Make sure the scissors are rust-free and without major imperfections or notches in the blades that may tug on or pull your hair.
Don't use kitchen scissors or garden shears. These can be too big and clumsy to maneuver. You don't want to cut yourself.
Use a comb as a guide. This will prevent you from cutting the hair too short. Try to imitate the way a barber gathers hair in a comb, then lightly clips it.
Comb from your ear to your jaw, exposing a tiny amount of hair.
Trim any hair which is on the outside of the comb's teeth.
Use caution when performing this step. Begin by trimming very short lengths of hair - you can easily decide to trim more, but it is impossible to correct the mistake if you accidentally trim too much.
Repeat this process on the other side of your face. Continue cutting the beard evenly until you've reached the desired length.
Comb the beard again to ensure you've got an even trim of the hair.
Trim your mustache and chin. Comb the hair straight down. In a straight line, trim any hair that falls below the line of your lip.
Finish with a clean edge. Using extra care, use the scissors to trim the hair as close as possible on your neck.
If possible, use an electric trimmer for this step.
If you're intimidated, you can simply lather and shave your neck with a safety razor to remove all the hair. This can be much easier than making the finishing touches with scissors.
Method 5 of 6: Optional: Shaving Close for Clean Lines
Choose a style with clean lines. Many styles of beard create dramatic contrasts with clean, abrupt lines where the hair ends and the skin begins. Even if you don't aim to dazzle anyone, you still might want to clean your facial hair up every once in a while. This process can be as simple as removing unwanted neck hair from a standard beard or as painstaking as leveling off your sideburns so that they match perfectly! Whatever the case, have a plan of action beforehand - razors shave all the way down to the skin, so big mistakes can change your style completely.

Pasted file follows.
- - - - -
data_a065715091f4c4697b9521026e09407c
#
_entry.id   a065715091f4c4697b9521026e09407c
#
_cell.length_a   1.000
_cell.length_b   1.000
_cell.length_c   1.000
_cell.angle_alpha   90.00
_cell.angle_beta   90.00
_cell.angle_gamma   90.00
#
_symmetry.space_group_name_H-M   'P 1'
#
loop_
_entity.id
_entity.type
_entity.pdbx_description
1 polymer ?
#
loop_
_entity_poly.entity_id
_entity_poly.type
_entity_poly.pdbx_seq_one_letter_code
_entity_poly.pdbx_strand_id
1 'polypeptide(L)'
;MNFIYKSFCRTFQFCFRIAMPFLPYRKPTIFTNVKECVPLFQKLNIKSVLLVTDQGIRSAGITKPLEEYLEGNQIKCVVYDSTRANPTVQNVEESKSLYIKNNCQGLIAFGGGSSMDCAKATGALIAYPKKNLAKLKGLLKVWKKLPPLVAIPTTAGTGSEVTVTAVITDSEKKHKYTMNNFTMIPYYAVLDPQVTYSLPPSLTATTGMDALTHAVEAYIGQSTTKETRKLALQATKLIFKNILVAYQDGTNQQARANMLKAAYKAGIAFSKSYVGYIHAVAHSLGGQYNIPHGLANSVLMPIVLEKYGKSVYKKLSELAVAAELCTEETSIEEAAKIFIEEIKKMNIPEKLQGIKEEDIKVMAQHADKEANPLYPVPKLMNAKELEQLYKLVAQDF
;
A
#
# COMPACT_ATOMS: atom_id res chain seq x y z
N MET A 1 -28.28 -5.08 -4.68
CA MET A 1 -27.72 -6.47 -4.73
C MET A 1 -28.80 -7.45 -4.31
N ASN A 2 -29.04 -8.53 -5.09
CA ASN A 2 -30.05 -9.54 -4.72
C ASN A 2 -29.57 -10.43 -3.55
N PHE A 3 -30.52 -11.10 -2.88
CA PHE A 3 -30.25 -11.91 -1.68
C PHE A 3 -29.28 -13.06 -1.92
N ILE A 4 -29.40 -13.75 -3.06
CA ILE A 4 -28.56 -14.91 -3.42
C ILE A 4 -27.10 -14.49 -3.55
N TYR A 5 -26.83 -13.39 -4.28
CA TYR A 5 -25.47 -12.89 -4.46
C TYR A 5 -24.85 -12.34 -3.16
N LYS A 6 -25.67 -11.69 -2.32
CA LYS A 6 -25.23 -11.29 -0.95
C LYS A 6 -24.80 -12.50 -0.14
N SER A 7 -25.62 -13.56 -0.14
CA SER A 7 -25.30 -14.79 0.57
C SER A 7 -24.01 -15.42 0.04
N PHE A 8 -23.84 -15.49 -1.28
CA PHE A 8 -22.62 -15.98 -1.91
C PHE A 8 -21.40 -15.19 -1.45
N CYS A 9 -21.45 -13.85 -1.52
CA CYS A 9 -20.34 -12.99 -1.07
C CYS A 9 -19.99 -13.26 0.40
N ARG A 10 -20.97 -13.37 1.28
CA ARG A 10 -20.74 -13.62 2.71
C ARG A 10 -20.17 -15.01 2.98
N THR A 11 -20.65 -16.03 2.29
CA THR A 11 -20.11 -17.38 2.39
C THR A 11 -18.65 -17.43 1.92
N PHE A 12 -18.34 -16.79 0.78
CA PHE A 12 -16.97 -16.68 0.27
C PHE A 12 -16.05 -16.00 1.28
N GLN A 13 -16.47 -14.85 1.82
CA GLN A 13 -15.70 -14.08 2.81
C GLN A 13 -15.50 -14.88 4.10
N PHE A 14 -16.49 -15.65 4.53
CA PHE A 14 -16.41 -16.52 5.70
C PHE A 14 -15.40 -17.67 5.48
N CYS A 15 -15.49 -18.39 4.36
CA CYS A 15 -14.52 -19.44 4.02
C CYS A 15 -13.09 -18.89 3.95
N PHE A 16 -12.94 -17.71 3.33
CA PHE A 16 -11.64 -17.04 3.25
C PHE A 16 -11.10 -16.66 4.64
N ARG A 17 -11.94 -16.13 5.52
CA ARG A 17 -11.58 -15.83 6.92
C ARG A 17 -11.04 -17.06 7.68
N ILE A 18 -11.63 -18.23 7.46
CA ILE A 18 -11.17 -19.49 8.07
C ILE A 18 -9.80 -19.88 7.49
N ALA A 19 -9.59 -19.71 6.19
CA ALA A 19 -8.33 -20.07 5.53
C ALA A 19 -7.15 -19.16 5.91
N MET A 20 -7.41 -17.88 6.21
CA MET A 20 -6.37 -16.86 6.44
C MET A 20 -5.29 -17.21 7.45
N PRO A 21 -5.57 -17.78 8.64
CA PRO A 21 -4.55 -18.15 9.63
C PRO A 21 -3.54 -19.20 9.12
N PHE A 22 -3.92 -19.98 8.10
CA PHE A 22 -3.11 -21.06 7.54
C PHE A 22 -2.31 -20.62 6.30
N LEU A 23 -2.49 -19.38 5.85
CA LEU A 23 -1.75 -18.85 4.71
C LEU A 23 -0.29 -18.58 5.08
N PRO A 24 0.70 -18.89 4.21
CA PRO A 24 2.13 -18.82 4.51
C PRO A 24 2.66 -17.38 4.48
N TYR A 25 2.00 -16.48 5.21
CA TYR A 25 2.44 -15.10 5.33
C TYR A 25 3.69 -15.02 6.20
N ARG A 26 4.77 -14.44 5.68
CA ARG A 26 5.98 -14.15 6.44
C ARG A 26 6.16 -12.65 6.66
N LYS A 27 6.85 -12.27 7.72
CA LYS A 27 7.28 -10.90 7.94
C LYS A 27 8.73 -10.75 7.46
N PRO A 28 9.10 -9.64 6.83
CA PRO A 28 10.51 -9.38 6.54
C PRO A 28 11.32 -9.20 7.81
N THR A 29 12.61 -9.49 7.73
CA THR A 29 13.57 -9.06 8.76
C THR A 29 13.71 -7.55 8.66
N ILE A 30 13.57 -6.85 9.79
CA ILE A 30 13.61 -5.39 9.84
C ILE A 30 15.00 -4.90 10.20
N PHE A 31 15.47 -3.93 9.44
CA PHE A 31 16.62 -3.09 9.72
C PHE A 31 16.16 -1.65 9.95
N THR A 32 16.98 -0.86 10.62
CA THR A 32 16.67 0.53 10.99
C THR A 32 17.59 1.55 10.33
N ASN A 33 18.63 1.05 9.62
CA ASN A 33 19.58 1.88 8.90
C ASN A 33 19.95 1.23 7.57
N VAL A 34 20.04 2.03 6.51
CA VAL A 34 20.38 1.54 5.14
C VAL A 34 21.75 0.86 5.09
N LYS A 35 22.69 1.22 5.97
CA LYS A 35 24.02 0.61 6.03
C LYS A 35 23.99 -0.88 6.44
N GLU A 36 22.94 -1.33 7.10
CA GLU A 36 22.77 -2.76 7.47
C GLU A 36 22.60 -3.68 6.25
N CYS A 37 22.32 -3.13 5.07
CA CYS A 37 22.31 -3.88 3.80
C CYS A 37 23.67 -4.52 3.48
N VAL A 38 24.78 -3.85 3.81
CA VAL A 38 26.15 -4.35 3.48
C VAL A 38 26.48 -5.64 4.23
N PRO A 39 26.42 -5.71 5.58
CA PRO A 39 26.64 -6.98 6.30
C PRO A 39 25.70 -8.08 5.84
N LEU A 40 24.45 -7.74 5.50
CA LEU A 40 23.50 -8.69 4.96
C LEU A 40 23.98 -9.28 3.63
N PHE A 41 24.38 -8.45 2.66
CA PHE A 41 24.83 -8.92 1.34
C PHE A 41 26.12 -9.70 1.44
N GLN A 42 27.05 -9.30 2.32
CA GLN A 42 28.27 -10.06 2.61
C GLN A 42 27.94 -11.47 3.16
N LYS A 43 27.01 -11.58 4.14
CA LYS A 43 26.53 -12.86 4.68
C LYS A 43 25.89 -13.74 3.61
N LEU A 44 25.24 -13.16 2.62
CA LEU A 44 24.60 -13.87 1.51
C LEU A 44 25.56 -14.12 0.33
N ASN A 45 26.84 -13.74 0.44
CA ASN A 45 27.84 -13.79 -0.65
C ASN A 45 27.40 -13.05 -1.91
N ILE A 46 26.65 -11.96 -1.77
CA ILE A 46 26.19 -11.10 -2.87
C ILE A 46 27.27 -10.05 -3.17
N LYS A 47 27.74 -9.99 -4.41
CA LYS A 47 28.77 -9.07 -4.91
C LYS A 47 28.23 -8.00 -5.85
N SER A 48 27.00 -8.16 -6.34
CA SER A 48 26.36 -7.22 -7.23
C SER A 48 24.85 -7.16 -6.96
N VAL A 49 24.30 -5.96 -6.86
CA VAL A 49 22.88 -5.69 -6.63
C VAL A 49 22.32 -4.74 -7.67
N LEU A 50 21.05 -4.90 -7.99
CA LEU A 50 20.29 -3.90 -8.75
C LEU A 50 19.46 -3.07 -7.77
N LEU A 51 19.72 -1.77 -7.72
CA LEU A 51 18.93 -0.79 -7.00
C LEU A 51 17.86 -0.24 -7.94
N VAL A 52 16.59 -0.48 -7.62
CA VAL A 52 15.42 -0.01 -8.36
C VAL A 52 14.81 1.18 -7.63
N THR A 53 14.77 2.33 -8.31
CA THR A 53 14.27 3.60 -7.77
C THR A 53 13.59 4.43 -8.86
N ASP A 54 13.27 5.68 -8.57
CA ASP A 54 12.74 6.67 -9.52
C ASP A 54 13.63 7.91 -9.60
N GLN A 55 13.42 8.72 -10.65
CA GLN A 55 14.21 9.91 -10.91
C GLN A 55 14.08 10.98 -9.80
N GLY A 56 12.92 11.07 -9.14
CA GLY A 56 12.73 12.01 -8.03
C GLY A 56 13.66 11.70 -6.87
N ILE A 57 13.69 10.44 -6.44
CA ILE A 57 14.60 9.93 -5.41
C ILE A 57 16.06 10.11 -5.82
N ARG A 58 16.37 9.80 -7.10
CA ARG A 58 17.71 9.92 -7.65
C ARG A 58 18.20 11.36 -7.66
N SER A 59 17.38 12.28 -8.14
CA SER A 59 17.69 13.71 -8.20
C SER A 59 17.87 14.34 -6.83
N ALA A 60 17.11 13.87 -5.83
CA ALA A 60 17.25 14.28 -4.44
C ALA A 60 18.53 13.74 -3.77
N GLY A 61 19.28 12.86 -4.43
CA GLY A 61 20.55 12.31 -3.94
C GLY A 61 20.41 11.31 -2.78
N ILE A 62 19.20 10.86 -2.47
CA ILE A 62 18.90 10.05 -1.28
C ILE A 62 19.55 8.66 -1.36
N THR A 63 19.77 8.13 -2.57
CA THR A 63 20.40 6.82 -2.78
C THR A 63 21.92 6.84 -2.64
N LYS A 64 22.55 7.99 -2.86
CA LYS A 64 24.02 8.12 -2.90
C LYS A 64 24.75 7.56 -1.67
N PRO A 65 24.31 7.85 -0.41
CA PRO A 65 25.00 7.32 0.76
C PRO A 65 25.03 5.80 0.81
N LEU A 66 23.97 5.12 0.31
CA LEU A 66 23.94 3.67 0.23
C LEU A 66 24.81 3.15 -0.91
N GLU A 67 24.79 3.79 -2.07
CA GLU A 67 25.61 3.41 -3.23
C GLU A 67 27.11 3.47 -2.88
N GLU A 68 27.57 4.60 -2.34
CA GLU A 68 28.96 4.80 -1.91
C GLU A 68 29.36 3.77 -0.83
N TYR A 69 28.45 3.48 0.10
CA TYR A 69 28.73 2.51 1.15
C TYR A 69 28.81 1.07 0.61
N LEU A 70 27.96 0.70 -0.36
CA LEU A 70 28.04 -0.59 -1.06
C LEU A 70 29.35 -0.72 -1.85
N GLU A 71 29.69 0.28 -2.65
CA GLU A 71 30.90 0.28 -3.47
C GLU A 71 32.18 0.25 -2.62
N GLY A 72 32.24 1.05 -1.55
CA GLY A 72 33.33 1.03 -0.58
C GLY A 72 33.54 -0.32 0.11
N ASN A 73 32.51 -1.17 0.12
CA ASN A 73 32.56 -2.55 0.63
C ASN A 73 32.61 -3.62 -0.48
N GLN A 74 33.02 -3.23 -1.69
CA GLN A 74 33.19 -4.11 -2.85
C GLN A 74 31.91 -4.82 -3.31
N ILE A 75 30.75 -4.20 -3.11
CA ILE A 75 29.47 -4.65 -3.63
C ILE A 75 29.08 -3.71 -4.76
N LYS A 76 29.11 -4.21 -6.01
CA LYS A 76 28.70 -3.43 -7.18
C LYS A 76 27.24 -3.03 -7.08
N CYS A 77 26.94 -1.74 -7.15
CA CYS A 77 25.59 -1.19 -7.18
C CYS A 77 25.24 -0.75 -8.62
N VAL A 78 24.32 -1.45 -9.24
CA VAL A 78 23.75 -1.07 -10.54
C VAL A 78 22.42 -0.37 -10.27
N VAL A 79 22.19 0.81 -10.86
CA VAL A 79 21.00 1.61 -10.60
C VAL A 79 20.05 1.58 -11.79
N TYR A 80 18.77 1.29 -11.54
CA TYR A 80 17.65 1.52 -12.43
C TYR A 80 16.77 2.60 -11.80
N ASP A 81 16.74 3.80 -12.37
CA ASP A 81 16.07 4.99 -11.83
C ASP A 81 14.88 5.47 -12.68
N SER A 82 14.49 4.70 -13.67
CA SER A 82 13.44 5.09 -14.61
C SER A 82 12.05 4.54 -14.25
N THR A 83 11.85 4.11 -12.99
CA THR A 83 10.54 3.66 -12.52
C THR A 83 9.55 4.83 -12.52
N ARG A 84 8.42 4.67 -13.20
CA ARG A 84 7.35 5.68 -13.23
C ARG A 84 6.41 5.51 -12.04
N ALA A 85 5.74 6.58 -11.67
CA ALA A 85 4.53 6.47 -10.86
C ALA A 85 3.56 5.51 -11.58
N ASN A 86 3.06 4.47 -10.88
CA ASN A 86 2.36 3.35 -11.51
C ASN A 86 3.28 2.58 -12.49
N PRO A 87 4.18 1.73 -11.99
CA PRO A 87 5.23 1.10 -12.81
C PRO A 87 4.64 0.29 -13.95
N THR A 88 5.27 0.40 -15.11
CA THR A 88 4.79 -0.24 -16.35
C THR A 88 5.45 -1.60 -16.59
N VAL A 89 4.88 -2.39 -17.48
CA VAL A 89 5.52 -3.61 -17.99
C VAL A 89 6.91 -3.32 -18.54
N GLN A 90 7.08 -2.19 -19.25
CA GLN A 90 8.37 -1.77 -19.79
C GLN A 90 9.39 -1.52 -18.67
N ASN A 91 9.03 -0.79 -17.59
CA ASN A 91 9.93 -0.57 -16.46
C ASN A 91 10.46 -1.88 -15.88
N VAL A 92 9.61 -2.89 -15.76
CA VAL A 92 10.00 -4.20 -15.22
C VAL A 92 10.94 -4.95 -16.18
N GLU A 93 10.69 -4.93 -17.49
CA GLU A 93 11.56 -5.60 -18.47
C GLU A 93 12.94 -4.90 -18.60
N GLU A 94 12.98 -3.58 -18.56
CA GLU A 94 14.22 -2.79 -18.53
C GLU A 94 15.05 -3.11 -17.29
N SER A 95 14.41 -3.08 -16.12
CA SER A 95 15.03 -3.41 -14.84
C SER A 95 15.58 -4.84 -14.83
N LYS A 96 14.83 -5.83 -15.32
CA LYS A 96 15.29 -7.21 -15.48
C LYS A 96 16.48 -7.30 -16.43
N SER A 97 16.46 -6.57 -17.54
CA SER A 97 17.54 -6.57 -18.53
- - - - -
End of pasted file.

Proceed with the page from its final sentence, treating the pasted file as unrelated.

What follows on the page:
There's no right way to shape a beard. However, the most common beard styles are maintained by shaving the neck below the chin and the upper part of the cheeks to prevent an "overgrown" look. Decide what's best for you.
Get a razor. In the distant past, shaving required a well-maintained straight razor. Today, almost any supermarket will be stocked with plastic safety razors. What you use to maintain your clean lines is up to you - safety razors are cheap, easy, and convenient, but some prefer the elegance and precision of a classic straight razor. For more information, consult our comprehensive guide on How to Shave.
Prep your beard for shaving. Your goal is to get your beard (especially the areas around where you want your clean lines to be) warm and wet - it will be softer and easier to cut this way. This step allows for some variation. Here are some common methods:
Splash some hot water on your face. If you have a soft beard (or you're just brave), no other preparation is needed, though you might want to repeat as needed to keep your beard warm and wet.